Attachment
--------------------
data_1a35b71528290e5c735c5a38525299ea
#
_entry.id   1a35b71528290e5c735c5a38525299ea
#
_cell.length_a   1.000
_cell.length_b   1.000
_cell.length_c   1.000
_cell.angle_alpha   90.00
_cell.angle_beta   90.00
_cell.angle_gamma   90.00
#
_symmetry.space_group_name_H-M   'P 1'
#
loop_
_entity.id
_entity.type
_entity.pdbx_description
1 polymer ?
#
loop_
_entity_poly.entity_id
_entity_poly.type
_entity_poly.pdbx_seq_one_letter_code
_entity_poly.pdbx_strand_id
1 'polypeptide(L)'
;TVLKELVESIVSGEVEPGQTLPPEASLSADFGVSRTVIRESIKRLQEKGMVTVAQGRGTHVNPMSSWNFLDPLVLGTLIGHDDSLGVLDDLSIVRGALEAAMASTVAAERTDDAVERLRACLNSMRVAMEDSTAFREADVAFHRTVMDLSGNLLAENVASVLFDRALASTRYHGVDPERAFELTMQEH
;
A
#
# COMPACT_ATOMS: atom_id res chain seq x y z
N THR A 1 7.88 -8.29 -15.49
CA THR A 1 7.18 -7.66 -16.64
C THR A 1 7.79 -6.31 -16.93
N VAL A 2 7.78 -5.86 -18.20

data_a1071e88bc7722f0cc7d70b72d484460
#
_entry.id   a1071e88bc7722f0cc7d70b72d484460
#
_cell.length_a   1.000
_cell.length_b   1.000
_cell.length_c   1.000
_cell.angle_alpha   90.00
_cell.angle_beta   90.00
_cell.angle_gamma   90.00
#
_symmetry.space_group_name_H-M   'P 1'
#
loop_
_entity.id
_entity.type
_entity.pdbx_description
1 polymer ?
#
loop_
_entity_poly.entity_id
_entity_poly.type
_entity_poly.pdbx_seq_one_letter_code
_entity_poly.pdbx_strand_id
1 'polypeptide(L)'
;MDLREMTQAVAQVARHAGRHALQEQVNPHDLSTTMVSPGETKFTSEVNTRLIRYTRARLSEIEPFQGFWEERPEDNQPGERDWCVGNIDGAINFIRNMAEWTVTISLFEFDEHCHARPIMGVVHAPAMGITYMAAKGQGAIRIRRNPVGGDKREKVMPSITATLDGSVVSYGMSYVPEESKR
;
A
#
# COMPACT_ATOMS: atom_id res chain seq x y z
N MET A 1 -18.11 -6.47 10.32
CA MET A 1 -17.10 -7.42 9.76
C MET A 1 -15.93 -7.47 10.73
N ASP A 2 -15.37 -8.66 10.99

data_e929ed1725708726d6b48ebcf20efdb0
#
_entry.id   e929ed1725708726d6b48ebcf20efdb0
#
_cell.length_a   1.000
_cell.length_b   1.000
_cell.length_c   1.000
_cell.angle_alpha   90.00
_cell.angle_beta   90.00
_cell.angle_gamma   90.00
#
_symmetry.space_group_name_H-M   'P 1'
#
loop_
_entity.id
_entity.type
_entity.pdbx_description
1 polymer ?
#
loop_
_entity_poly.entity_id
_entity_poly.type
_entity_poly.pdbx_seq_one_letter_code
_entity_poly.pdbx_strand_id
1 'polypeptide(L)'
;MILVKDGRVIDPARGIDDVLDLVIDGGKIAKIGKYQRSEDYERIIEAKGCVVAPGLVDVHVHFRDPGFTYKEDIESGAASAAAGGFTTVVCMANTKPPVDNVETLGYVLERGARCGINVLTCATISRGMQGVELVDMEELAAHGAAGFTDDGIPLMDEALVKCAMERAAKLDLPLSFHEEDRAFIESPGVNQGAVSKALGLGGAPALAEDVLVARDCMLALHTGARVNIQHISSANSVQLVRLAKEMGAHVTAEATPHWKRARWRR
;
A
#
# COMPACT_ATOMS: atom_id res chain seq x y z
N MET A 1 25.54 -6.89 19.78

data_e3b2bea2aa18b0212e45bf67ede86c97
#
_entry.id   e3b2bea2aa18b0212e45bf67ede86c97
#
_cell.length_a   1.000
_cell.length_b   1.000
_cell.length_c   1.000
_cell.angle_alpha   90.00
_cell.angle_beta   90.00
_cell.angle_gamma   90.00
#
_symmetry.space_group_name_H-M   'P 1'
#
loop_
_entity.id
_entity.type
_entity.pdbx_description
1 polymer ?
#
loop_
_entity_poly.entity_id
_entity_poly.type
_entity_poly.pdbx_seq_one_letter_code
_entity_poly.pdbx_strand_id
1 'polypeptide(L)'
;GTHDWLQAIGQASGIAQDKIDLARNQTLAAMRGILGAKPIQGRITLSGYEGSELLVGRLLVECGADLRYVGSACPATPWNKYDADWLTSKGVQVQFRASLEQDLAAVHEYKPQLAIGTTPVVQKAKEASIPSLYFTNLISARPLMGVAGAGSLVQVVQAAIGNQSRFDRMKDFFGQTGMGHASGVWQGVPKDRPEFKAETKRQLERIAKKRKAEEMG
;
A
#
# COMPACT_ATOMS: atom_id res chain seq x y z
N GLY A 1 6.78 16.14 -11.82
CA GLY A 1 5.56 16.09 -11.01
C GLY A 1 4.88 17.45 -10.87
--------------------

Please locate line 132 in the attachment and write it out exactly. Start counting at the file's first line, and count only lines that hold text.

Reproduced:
C GLY A 1 4.88 17.45 -10.87